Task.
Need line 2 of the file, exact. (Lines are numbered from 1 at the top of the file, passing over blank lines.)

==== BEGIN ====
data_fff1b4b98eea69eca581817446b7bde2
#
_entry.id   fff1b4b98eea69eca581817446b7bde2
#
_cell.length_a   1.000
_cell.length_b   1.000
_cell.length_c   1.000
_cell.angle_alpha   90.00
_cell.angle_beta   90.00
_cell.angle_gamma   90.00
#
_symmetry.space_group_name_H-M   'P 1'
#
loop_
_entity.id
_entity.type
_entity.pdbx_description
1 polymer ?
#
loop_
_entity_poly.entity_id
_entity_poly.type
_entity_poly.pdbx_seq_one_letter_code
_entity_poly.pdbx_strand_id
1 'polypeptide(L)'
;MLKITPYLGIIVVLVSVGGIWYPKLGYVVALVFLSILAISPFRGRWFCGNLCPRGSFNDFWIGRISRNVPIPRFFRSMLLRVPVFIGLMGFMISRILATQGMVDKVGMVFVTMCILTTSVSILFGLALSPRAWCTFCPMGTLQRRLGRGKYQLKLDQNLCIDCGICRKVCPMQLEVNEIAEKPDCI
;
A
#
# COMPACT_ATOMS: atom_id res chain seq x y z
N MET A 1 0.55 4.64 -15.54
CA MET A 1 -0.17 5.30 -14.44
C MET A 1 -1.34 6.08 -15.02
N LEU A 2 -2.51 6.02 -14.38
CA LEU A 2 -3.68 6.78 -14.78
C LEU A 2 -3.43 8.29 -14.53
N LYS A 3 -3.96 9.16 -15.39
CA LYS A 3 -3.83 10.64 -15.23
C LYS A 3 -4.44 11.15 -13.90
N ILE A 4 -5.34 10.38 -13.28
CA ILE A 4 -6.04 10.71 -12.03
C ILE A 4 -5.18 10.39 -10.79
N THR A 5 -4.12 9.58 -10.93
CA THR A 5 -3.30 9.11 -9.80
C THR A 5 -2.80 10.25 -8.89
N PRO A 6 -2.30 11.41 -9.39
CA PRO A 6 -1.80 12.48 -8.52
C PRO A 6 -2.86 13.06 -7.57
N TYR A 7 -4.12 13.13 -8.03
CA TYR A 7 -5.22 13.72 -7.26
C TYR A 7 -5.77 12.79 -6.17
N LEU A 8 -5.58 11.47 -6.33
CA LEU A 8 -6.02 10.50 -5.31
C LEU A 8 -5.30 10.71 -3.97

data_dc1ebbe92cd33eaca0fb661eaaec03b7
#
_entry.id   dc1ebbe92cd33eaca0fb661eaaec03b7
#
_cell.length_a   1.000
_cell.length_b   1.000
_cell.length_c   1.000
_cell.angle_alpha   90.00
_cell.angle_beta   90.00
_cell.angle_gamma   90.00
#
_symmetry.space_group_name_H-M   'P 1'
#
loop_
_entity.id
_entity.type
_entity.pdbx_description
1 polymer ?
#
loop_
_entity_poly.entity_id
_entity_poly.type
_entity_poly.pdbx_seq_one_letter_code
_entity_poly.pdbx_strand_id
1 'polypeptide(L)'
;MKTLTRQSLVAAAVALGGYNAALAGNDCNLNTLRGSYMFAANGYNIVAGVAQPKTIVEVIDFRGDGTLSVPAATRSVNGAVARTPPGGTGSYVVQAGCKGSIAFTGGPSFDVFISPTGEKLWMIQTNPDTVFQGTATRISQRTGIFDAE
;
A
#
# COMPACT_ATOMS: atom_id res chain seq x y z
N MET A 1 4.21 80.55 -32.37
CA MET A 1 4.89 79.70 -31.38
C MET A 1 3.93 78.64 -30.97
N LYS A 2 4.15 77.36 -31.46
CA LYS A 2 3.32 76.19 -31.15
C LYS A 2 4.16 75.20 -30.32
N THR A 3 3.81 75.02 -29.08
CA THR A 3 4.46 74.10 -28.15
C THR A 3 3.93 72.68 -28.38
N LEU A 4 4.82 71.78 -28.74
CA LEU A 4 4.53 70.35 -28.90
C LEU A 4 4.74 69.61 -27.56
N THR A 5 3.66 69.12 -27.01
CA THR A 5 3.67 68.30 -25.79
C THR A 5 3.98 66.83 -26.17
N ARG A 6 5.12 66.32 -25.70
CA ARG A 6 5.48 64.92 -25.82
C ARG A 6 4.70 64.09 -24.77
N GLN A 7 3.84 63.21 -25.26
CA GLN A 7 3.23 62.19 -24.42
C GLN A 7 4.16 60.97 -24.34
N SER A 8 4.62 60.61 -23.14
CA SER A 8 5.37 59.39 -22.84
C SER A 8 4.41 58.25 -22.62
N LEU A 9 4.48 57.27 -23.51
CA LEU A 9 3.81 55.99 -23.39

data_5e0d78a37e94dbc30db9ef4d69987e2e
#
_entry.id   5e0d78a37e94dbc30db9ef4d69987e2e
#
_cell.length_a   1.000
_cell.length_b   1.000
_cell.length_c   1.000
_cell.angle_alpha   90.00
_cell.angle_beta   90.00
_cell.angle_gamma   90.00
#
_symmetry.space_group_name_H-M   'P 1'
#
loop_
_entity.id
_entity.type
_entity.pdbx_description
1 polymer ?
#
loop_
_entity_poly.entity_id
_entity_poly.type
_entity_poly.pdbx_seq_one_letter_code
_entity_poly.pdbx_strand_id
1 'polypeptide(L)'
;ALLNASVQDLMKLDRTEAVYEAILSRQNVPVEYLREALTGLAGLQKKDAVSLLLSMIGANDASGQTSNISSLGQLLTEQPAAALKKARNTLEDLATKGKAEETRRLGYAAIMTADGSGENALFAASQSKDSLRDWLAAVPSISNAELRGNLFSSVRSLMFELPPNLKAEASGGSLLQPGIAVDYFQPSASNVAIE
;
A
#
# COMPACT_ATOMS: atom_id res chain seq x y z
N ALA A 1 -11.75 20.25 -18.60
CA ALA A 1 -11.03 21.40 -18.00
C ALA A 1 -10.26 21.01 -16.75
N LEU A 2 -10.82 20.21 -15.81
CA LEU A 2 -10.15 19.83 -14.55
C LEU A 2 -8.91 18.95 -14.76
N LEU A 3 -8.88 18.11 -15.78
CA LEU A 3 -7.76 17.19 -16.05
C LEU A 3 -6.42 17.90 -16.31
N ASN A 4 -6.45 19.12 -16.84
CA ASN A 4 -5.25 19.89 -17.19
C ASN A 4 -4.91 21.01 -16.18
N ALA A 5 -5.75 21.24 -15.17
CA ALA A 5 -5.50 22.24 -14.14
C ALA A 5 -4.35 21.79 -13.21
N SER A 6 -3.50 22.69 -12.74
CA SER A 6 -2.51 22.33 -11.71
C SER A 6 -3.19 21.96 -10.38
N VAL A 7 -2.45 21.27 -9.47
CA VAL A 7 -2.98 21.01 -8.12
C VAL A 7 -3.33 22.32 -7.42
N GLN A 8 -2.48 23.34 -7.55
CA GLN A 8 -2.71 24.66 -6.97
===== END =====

#